In post-Mubarak Egypt, the rebirth of the Arab world

In Cairo, protesters celebrate President Hosni Mubarak's resignation on Friday.
In Cairo, protesters celebrate President Hosni Mubarak's resignation on Friday. (Goran Tomasevic)
Hussein Agha and Robert Malley
Sunday, February 13, 2011

Longtime Mideast advisers on how the Egyptian people lost their fear

The protesters on the streets of Cairo who, in just 18 days, ended the three-decade rule of Hosni Mubarak were not merely demanding the end of an unjust, corrupt and oppressive regime. They did not merely decry privation, unemployment or the disdain with which their leaders treated them. They had long suffered such indignities. What they fought for was something more elusive and more visceral.

The Arab world is dead. Egypt's revolution is trying to revive it.

From the 1950s onward, Arabs took pride in their anti-colonial struggle, in their leaders' standing and in the sense that the Arab world stood for something, that it had a mission: to build independent nation-states and resist foreign domination.

In Egypt, Gamal Abdel Nasser presided over a ruinous economy and endured a humiliating defeat against Israel in 1967. Still, Cairo remained the heart of the larger Arab nation - the Arab public watched as Nasser railed against the West, defied his country's former masters, nationalized the Suez Canal and taunted Israel. Meanwhile, Algeria wrested its independence from France and became the refuge of revolutionaries; Saudi Arabia led an oil embargo that shook the world economy; and Yasser Arafat gave Palestinians a voice and put their cause on the map.

Throughout, the Arab world suffered ignominious military and political setbacks, but it resisted. Some around the world may not have liked the sounds coming from Cairo, Algiers, Baghdad and Tripoli, but they took notice. There were defeats for the Arab world, but no surrender.

But that world passed, and Arab politics fell silent. Other than to wait and see what others might do, Arab regimes have no clear and effective approach toward any of the issues vital to their collective future, and what policies they do have contradict popular feeling. It is that indifference that condemned the leaders of Tunisia and Egypt to irrelevance.

Most governments in the region were resigned to or enabled the invasion of Iraq; since then, the Arab world has had virtually no impact on Iraq's course. It has done little to achieve Palestinian aspirations besides backing a peace process in which it no longer believes. When Israel went to war with Hezbollah in 2006 and then with Hamas two years later, most Arab leaders privately cheered the Jewish state. And their position on Iran is unintelligible; they have delegated ultimate decision-making to the United States, which they encourage to toughen its stance but then warn about the consequences of such action.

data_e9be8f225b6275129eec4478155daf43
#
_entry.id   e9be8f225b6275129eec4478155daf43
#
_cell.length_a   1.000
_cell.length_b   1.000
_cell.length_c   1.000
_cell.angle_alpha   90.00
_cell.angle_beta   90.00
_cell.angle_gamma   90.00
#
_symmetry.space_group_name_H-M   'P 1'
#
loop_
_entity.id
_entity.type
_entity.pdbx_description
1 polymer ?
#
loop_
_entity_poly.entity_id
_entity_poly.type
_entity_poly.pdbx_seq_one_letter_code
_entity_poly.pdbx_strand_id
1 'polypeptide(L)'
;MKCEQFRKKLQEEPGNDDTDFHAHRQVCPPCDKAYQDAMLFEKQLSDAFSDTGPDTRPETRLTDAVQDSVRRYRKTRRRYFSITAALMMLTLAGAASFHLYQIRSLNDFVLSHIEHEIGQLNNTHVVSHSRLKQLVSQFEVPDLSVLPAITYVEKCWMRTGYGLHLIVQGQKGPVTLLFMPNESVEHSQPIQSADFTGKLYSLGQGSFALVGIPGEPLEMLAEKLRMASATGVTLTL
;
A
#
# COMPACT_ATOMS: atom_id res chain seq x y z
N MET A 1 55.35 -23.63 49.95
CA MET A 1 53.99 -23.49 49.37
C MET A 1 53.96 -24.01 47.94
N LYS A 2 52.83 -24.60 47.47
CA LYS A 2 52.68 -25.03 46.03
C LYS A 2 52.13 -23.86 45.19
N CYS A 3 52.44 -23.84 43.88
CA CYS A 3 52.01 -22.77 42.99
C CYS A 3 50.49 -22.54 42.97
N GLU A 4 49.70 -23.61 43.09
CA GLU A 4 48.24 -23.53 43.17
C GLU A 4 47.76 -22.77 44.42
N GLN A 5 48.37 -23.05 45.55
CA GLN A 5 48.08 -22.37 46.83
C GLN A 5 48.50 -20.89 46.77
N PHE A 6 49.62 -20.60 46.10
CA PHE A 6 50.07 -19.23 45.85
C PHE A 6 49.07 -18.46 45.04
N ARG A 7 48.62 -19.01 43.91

Egypt and Saudi Arabia, pillars of the Arab order, are exhausted, bereft of a cause other than preventing their own decline. For Egypt, which stood tallest, the fall has been steepest. But long before Tahrir Square, Egypt forfeited any claim to Arab leadership. It has gone missing in Iraq, and its policy toward Iran remains restricted to protestations, accusations and insults. It has not prevailed in its rivalry with Syria and has lost its battle for influence in Lebanon. It has had no genuine impact on the Arab-Israeli peace process, was unable to reunify the Palestinian movement and was widely seen in the region as complicit in Israel's siege on Hamas-controlled Gaza.

Riyadh has helplessly witnessed the gradual ascendancy of Iranian influence in Iraq and the wider region. It was humiliated in 2009 when it failed to crush rebels in Yemen despite formidable advantages in resources and military hardware. Its mediation attempts among Palestinians in 2007, and more recently in Lebanon, were brushed aside by local parties over which it once held considerable sway.

The Arab leadership has proved passive and, when active, powerless. Where it once championed a string of lost causes - pan-Arab unity, defiance of the West, resistance to Israel - it now fights for nothing. There was more popular pride in yesterday's setbacks than in today's stupor.

Arab states suffer from a curse more debilitating than poverty or autocracy. They have become counterfeit, perceived by their own people as alien, pursuing policies hatched from afar. One cannot fully comprehend the actions of Egyptians, Tunisians, Jordanians and others without considering this deep-seated feeling that they have not been allowed to be themselves, that they have been robbed of their identities.

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